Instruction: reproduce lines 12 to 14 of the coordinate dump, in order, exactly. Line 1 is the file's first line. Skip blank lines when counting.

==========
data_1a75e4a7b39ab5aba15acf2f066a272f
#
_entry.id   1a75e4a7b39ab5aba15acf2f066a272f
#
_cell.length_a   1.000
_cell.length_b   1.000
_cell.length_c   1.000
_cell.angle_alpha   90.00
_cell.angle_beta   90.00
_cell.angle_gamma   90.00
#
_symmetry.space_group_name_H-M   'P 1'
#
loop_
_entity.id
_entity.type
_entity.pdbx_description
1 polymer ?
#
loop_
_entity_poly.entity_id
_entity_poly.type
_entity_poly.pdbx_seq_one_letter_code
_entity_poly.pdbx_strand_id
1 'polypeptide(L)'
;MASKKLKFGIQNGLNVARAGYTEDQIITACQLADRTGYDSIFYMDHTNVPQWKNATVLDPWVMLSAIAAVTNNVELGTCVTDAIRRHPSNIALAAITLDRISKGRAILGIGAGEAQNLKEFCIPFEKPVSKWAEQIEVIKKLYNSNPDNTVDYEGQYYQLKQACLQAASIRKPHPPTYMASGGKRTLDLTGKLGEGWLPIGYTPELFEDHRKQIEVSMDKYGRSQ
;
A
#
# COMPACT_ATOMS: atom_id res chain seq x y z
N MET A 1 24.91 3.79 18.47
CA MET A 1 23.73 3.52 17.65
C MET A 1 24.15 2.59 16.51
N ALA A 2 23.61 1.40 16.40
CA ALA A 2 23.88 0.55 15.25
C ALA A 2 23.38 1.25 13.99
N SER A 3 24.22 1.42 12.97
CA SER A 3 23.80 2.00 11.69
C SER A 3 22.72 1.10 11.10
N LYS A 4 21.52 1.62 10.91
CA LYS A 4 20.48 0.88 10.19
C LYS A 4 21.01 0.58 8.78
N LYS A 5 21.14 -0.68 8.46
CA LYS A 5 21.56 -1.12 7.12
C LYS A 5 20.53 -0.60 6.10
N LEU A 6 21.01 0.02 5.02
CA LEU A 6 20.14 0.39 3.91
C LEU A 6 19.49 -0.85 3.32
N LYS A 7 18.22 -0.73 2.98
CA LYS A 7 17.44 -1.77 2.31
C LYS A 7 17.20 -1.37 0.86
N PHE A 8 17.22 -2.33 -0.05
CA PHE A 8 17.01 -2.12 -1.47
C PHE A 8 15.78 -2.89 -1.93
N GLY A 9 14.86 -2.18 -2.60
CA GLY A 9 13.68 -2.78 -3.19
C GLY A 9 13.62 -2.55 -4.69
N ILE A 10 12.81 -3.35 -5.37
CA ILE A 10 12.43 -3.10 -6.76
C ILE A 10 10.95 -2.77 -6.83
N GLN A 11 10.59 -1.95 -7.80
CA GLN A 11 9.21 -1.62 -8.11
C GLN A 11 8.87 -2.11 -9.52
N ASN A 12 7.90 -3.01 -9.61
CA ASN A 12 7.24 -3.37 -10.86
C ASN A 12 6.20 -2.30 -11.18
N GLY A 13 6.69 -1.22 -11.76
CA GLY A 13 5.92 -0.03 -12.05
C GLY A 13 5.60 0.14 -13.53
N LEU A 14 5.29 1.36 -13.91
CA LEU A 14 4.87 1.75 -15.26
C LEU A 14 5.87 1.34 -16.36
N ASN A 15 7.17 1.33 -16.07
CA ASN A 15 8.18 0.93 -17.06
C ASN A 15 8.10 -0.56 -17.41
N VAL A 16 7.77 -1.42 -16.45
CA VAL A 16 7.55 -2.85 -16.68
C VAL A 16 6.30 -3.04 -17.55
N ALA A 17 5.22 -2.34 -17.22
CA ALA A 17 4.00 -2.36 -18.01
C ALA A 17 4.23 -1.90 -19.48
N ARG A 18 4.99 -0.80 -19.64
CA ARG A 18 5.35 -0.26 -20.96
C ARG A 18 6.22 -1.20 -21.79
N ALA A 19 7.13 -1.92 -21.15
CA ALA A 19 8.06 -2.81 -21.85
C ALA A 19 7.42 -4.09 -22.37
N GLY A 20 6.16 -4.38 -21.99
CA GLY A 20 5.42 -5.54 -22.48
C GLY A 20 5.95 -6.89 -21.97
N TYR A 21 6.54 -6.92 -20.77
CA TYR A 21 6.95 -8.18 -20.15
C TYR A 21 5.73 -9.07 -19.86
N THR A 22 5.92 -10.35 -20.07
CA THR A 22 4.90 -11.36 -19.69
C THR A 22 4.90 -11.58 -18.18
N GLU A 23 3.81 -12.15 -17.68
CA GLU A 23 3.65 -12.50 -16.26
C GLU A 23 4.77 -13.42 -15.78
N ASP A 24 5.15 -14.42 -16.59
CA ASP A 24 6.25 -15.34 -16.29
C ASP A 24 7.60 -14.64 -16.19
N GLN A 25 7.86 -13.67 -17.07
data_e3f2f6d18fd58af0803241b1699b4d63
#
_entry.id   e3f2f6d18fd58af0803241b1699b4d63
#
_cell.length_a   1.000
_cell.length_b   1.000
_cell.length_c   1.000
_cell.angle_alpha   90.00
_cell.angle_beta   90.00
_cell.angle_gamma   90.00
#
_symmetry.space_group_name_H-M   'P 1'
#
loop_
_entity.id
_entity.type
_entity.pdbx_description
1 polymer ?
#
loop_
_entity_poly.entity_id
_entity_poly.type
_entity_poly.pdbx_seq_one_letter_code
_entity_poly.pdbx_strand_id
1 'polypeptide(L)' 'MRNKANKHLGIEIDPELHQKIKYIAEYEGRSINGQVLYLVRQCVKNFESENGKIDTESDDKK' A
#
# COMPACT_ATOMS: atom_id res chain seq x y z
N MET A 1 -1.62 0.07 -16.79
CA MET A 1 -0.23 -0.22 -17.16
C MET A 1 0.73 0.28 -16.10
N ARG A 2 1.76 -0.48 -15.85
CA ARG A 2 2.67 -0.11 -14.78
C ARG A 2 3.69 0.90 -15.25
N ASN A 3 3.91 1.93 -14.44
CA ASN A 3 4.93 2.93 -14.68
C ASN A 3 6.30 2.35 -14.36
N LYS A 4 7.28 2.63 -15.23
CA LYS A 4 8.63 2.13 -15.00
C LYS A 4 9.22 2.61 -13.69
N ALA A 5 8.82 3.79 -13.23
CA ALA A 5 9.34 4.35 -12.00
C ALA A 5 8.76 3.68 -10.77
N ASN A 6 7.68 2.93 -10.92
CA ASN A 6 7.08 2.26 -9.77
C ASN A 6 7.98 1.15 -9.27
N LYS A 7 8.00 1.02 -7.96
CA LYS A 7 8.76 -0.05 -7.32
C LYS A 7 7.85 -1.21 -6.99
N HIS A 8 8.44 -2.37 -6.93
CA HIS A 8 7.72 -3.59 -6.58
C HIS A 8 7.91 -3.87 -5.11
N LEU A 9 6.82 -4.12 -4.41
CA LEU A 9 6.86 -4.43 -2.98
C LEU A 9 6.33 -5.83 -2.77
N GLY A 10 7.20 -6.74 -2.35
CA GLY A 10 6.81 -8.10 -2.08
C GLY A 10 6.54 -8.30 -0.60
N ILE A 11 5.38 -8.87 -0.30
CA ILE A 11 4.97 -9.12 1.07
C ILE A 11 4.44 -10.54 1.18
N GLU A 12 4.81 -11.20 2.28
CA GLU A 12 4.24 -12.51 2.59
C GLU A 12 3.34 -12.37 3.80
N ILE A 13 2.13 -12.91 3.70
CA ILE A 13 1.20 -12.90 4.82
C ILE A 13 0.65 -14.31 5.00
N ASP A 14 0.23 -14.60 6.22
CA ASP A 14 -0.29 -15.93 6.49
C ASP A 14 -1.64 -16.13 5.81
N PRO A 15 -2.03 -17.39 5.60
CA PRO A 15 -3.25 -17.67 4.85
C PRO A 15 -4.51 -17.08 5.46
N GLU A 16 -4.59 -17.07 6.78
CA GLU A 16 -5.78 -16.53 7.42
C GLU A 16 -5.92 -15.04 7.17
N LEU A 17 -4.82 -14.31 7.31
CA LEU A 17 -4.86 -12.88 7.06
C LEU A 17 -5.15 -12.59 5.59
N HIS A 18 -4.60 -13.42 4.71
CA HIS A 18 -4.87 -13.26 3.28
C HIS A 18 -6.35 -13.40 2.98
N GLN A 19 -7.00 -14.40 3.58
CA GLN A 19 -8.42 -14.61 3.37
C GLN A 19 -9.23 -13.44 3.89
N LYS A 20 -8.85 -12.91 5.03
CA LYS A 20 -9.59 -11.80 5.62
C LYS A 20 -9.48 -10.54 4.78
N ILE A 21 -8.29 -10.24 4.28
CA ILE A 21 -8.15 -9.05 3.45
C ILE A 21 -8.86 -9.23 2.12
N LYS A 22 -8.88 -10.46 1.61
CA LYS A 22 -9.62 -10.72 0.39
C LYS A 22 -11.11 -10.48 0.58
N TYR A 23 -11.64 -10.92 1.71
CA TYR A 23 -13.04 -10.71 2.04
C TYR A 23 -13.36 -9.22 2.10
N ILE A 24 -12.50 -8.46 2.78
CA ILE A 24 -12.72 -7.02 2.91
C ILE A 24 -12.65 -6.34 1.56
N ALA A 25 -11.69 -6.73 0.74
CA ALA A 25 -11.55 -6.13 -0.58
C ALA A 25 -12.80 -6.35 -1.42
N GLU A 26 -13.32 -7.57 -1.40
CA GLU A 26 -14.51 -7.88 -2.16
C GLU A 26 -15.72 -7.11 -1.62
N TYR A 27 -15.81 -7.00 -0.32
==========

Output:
_symmetry.space_group_name_H-M   'P 1'
#
loop_